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Composting Empty Fruit Bunches of Oil Palm
M. Suhaimi and H.K. Ong
Malaysian Agricultural Research and Development Institute (MARDI),
P.O. Box 12301, 50774 Kuala Lumpur,
Malaysia, 2001-11-01

Abstract

Two methods (open and closed) of composting the empty fruit bunches (EFB) of oil palm were studied. Mixtures of EFB, fermentation liquid waste and chicken manure (open) and EFB, palm oil mill effluent and chicken manure (closed) were the ingredients for composting. Natural aeration was carried out in the open system and controlled aeration in the closed system. Windrow piles of 80 mt were used for the closed system, and smaller piles of 1mt for the open system. EFB were used differently in the open and closed systems. For the closed system, the EFB were reduced in size by a hammer mill. For the open system, they were cut into pieces. The conventional and readily available mixing technique was found to be inefficient. The distribution of the other inputs was uneven resulting in a high initial C/N ratio (41, open; 56, closed). The distribution of moisture during composting was uneven in the closed system. This resulted in uneven biological activity. The composting process progressed at a reasonable rate, being faster for the open than the closed system. A C/N ratio of about 16 was achieved in about 50 days (open) and 85 days (closed).

Introduction

Oil palm production is a major agricultural industry in Malaysia. It contributes about US$ 7.3 billion in export earnings each year, mostly from the export of palm oil.

Currently, there are more than three million hectares of oil palm plantations (Lim 2000). In total, about 90 million mt of renewable biomass (trunks, fronds, shells, palm press fiber and the empty fruit bunches) are produced each year. The empty fruit bunches (EFB) represent about 9% (Lim 2000) of this total. They are the residue left after the fruit bunches are pressed at oil mills, and the oil extracted. The oil mills are located near or in the plantation itself (Ma et al. 1993; Kamarudin et al. 1997).

EFB is a suitable raw material for recycling because it is produced in large quantities in localized areas. In the past, it was often used as fuel to generate steam at the mills (Ma et al. 1993). The ash, with a potassium content of about 30%, (Lim 2000) was used as fertilizer. Burning is now prohibited by regulations to prevent air pollution. The EFB is now used mainly as a mulch (Hamdan et al. 1998). Placed around young palms, EFB helps to control weeds, prevent erosion and maintain soil moisture. However, due to the current labor shortage, the transportation and distribution of EFB in the field is getting more expensive. There is a growing interest in composting EFB, in order to add value, and also to reduce the volume to make application easier (Yusri et al. 1995, Thambirajah et al. 1995; Damanhuri 1998). This paper discusses quality issues of EFB compost. These are related to the physical characteristics of the raw material.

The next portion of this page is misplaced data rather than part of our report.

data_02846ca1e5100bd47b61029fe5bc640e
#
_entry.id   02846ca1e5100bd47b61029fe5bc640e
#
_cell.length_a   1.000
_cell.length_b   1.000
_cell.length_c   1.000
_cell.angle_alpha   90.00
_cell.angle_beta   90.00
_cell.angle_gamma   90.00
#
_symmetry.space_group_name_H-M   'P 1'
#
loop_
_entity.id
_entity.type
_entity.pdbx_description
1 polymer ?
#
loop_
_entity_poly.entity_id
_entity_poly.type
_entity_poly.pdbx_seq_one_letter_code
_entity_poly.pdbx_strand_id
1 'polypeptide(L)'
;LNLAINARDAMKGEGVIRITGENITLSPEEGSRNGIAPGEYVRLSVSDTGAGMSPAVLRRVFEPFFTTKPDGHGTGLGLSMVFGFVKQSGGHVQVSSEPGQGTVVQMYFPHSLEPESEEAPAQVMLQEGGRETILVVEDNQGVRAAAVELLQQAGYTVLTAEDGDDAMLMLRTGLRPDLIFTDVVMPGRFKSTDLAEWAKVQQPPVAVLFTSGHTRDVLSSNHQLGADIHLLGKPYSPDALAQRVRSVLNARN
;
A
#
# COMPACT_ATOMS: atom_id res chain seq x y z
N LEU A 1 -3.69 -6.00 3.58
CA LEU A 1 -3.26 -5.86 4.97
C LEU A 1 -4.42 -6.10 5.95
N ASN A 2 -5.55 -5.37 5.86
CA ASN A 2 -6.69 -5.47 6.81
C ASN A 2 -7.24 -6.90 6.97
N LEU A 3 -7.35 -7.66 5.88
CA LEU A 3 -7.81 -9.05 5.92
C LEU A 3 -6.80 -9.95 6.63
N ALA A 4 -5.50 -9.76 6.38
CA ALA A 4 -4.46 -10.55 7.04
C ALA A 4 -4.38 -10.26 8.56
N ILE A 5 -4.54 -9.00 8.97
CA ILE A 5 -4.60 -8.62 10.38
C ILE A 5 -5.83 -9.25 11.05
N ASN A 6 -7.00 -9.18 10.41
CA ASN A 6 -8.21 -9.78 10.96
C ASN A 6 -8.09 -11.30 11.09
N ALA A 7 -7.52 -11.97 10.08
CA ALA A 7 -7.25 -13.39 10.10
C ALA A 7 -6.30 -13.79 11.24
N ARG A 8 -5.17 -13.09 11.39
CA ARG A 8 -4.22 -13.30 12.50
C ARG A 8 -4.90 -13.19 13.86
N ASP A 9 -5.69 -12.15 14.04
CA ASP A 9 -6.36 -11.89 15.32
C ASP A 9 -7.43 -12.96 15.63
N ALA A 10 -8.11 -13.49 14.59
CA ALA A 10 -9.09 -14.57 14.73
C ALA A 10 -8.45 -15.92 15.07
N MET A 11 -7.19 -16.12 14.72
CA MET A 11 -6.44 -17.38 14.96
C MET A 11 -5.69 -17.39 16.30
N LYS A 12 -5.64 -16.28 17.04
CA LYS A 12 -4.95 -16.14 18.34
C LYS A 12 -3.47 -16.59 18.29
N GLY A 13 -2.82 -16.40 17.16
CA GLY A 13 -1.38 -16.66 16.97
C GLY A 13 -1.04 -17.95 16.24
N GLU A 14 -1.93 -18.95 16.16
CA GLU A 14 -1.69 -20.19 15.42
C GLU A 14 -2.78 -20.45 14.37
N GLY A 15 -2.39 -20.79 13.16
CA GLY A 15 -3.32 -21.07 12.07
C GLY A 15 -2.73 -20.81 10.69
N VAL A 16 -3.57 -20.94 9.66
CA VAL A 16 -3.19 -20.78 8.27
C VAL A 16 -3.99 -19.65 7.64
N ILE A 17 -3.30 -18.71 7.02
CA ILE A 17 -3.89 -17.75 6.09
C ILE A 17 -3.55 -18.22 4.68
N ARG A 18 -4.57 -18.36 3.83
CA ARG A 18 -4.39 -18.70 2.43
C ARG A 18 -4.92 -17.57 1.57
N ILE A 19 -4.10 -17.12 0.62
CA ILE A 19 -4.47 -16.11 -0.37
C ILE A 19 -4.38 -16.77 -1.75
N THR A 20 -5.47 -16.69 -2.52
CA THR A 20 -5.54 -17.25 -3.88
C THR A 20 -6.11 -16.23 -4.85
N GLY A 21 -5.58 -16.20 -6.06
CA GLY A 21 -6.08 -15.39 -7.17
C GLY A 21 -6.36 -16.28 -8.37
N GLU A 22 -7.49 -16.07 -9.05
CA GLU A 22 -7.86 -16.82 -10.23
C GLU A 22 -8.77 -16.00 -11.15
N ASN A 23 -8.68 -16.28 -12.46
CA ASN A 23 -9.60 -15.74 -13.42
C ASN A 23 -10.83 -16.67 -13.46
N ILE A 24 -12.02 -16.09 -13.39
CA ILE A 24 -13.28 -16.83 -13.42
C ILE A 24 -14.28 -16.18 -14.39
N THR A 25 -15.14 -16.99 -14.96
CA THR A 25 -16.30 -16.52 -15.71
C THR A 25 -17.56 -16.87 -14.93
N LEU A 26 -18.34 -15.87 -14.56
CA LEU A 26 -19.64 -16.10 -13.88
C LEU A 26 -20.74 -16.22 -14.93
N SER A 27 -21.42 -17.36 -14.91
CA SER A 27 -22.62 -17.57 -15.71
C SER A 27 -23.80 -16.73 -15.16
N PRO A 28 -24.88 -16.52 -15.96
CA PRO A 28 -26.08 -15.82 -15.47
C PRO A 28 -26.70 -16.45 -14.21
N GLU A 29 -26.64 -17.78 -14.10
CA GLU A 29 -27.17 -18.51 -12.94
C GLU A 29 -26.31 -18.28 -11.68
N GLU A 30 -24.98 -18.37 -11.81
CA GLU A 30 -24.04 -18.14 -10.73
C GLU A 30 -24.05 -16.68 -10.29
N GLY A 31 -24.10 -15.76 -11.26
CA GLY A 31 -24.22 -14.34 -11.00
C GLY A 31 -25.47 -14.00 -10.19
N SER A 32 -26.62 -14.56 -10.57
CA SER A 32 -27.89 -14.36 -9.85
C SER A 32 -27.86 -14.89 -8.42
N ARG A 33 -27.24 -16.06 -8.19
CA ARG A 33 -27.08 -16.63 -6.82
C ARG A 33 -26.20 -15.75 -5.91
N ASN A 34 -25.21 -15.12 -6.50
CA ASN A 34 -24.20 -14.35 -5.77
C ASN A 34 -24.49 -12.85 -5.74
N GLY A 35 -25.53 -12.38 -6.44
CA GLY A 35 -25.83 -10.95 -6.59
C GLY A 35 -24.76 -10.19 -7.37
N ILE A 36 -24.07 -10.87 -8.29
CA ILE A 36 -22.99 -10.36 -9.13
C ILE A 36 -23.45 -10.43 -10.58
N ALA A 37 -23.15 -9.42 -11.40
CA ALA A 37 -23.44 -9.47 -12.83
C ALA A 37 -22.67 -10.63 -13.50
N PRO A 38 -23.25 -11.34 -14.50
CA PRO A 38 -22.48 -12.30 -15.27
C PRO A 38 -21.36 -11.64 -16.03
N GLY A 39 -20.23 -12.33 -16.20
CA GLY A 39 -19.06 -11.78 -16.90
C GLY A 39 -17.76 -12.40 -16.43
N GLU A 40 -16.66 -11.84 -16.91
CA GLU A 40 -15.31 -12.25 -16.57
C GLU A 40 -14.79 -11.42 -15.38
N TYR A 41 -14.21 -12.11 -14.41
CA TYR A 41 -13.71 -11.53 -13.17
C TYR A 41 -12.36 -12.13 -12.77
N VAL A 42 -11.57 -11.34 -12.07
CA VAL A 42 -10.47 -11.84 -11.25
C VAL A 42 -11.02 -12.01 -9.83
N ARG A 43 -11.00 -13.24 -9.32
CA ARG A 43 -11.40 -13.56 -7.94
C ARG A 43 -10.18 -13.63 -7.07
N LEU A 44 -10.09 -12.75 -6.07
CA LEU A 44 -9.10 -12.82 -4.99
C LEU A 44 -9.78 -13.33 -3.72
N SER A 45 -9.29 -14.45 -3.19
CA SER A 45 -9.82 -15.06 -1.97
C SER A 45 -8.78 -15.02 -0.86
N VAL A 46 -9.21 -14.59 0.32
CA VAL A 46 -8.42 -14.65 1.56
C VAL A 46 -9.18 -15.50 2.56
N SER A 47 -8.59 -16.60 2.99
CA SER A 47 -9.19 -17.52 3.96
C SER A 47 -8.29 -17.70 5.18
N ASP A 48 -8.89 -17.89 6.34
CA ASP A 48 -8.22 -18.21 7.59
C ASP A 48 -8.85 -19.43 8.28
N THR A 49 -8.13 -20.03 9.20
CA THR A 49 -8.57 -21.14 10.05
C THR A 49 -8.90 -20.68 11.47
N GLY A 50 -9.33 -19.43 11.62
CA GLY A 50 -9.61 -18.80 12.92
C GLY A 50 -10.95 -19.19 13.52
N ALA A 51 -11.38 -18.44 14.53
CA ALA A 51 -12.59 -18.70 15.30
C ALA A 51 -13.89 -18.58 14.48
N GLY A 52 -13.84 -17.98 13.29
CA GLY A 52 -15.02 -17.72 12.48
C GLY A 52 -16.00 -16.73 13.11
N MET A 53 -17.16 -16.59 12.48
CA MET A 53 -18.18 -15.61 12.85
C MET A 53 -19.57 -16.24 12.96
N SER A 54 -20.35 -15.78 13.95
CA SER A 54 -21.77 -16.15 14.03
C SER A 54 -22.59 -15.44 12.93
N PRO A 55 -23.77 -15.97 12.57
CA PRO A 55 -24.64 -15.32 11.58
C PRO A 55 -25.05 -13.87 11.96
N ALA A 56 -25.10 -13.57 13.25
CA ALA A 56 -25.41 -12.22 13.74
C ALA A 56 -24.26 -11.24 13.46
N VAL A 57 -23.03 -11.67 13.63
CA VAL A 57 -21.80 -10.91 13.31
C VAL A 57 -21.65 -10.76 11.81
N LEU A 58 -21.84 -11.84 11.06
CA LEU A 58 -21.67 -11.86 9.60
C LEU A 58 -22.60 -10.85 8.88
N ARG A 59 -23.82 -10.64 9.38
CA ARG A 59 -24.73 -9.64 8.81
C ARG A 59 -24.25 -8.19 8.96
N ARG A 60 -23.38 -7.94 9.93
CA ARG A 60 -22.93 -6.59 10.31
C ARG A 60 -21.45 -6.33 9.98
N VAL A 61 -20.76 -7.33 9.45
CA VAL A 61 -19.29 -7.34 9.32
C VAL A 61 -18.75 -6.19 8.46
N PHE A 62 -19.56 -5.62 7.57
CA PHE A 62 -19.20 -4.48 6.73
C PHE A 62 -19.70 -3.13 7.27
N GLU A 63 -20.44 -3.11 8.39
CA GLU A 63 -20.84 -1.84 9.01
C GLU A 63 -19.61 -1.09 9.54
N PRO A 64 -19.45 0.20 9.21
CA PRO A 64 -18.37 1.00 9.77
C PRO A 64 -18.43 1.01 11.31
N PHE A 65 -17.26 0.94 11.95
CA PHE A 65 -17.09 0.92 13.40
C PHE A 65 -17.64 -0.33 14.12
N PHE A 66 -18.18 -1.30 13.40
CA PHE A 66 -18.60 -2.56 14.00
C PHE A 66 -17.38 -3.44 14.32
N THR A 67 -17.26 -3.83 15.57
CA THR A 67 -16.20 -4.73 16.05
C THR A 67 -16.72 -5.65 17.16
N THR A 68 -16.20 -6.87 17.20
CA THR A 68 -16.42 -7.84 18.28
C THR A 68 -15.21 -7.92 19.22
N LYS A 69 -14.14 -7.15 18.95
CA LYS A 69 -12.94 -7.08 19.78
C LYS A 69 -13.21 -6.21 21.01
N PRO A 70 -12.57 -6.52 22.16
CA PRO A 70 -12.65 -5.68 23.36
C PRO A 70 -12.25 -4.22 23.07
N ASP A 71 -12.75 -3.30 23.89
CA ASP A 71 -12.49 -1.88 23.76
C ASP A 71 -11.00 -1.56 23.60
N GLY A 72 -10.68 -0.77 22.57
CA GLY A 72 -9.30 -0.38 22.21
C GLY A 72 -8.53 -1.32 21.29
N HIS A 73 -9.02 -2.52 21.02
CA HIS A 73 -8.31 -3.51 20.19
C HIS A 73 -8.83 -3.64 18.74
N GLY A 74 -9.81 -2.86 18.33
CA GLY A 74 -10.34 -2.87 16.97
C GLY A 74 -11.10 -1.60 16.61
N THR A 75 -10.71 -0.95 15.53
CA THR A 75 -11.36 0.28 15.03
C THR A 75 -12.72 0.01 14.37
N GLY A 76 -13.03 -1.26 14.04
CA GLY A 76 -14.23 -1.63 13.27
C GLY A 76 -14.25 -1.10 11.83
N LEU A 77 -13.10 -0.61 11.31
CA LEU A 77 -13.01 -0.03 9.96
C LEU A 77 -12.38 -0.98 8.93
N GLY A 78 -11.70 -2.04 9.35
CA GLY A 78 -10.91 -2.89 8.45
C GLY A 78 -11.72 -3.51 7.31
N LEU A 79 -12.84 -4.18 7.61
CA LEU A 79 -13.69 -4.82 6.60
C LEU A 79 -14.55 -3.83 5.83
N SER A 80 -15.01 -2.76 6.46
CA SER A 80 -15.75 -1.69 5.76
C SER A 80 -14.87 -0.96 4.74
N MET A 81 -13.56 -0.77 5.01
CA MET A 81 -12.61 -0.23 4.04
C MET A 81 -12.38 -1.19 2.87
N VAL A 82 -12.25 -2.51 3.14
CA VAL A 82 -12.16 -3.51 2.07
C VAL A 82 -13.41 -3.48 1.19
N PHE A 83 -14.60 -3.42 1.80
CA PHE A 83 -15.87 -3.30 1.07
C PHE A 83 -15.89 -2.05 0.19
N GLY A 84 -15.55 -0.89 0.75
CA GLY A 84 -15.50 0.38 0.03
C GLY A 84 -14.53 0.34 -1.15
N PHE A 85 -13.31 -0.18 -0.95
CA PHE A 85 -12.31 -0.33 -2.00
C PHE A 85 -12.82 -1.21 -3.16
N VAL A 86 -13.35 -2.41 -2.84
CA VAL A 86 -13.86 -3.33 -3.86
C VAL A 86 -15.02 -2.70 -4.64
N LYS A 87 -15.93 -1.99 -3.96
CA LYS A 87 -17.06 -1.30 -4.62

Composting of Efb

An average oil palm mill can handle about 100 mt of fresh fruit bunches daily. At the mills where oil extraction takes place, solid residues and liquid wastes are generated. The solid residues, mainly EFB, are more than 20% of the fresh fruit weight (Ma et al. 1993, Kamarudin et al. 1997). More than 500 kg (around 0.5 m 3) of liquid wastes, mainly in the form of palm oil mill effluent (POME), are discharged during the processing of 1.0 mt of fresh fruit bunches (Ma et al. 1996). Thus, we would expect to get more than 20 mt of EFB and more than 50 m 3 of POME from a mill after processing 100 mt of fresh fruit bunches.

EFB is a common raw material used in composting. Other materials are often added, particularly chicken manure and POME. However, POME has a high nutrient content (Zakaria et al. 1994), and large oil palm plantations prefer to use it directly as fertilizer. The POME is first treated to reduce the organic load (Ma et al. 1993). The sediments left after treatment, which have a higher nutrient value than the slurry (Zakaria et al. 1994), are either recycled to the field or sold to the public.

Composting of EFB is being extended to farmers by the Department of Agriculture of Malaysia (Damanhuri 1998). The initial method the Department adopted was to mix the EFB with 20% chicken manure, heap it in 3 x 3 x 0.7 m boxes, and cover it with plastic. It took 11 to 12 months to mature. In 1995, the method was modified by first exposing big piles of EFB in the open for two months. The EFB was then mixed with 20% chicken manure and heaped in sheds measuring 12 x 36 x 3 m. The heap was mixed at regular monthly intervals. The time taken to reach maturity was about four months. Maturity was determined when the temperature of the heap stabilized at 30°C, and the pH reading was 4.5 - 6.0.

Mixing was carried out with a tractor equipped with a backhoe. It was reported (Damanhuri 1998) that about 15 m 3 of compost could be turned in one hour. Shredding of the compost was carried out at the end of the composting period. The shredded material was left for one to two weeks prior to packing. The final product contained a reasonable amount of nitrogen (3.3%), phosphate (0.05%), potassium (0.2%), calcium (1.0%) and magnesium (0.2%).

A large EFB composting installation is currently being operated by a commercial company. The daily throughput is about 10 mt. Operations are semi-mechanized. The EFB is passed through a hammer mill, collected by tractors and piled in windrows. Chicken manure (around 15-20%) is added, and mixed in by a mechanical implement which straddles and moves along the windrow. The whole process is carried out in the open. Leachates or run-off after rain are collected in specially constructed drains to prevent the loss of added nutrients. The water from these drains is used to moisten the compost. Mixing is carried out regularly, to maintain an even distribution of moisture and to prevent the build-up of heat. The process takes a total of 45 to 60 days. The sieved compost is dark brown, and has an earthy smell.